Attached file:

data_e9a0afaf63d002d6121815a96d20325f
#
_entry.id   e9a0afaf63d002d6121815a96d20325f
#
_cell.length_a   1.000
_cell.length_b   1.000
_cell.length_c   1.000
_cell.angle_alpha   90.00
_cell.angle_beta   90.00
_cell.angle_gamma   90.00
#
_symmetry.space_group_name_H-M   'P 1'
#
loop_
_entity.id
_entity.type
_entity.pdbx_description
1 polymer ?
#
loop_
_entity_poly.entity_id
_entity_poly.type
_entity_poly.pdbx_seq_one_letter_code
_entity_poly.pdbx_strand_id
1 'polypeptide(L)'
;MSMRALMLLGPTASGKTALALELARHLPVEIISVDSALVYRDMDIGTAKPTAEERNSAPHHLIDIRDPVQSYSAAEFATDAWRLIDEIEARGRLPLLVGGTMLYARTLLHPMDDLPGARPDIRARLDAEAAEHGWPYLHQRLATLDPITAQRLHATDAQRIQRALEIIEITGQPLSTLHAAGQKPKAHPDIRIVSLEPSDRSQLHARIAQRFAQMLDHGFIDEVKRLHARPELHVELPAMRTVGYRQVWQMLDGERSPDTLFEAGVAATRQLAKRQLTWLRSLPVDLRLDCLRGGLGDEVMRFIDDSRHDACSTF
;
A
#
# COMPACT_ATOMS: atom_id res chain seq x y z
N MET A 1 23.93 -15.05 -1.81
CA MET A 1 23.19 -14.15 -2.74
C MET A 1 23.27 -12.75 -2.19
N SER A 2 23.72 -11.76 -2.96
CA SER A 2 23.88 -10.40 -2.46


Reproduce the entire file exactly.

data_e9a0afaf63d002d6121815a96d20325f
#
_entry.id   e9a0afaf63d002d6121815a96d20325f
#
_cell.length_a   1.000
_cell.length_b   1.000
_cell.length_c   1.000
_cell.angle_alpha   90.00
_cell.angle_beta   90.00
_cell.angle_gamma   90.00
#
_symmetry.space_group_name_H-M   'P 1'
#
loop_
_entity.id
_entity.type
_entity.pdbx_description
1 polymer ?
#
loop_
_entity_poly.entity_id
_entity_poly.type
_entity_poly.pdbx_seq_one_letter_code
_entity_poly.pdbx_strand_id
1 'polypeptide(L)'
;MSMRALMLLGPTASGKTALALELARHLPVEIISVDSALVYRDMDIGTAKPTAEERNSAPHHLIDIRDPVQSYSAAEFATDAWRLIDEIEARGRLPLLVGGTMLYARTLLHPMDDLPGARPDIRARLDAEAAEHGWPYLHQRLATLDPITAQRLHATDAQRIQRALEIIEITGQPLSTLHAAGQKPKAHPDIRIVSLEPSDRSQLHARIAQRFAQMLDHGFIDEVKRLHARPELHVELPAMRTVGYRQVWQMLDGERSPDTLFEAGVAATRQLAKRQLTWLRSLPVDLRLDCLRGGLGDEVMRFIDDSRHDACSTF
;
A
#
# COMPACT_ATOMS: atom_id res chain seq x y z
N MET A 1 23.93 -15.05 -1.81
CA MET A 1 23.19 -14.15 -2.74
C MET A 1 23.27 -12.75 -2.19
N SER A 2 23.72 -11.76 -2.96
CA SER A 2 23.88 -10.40 -2.46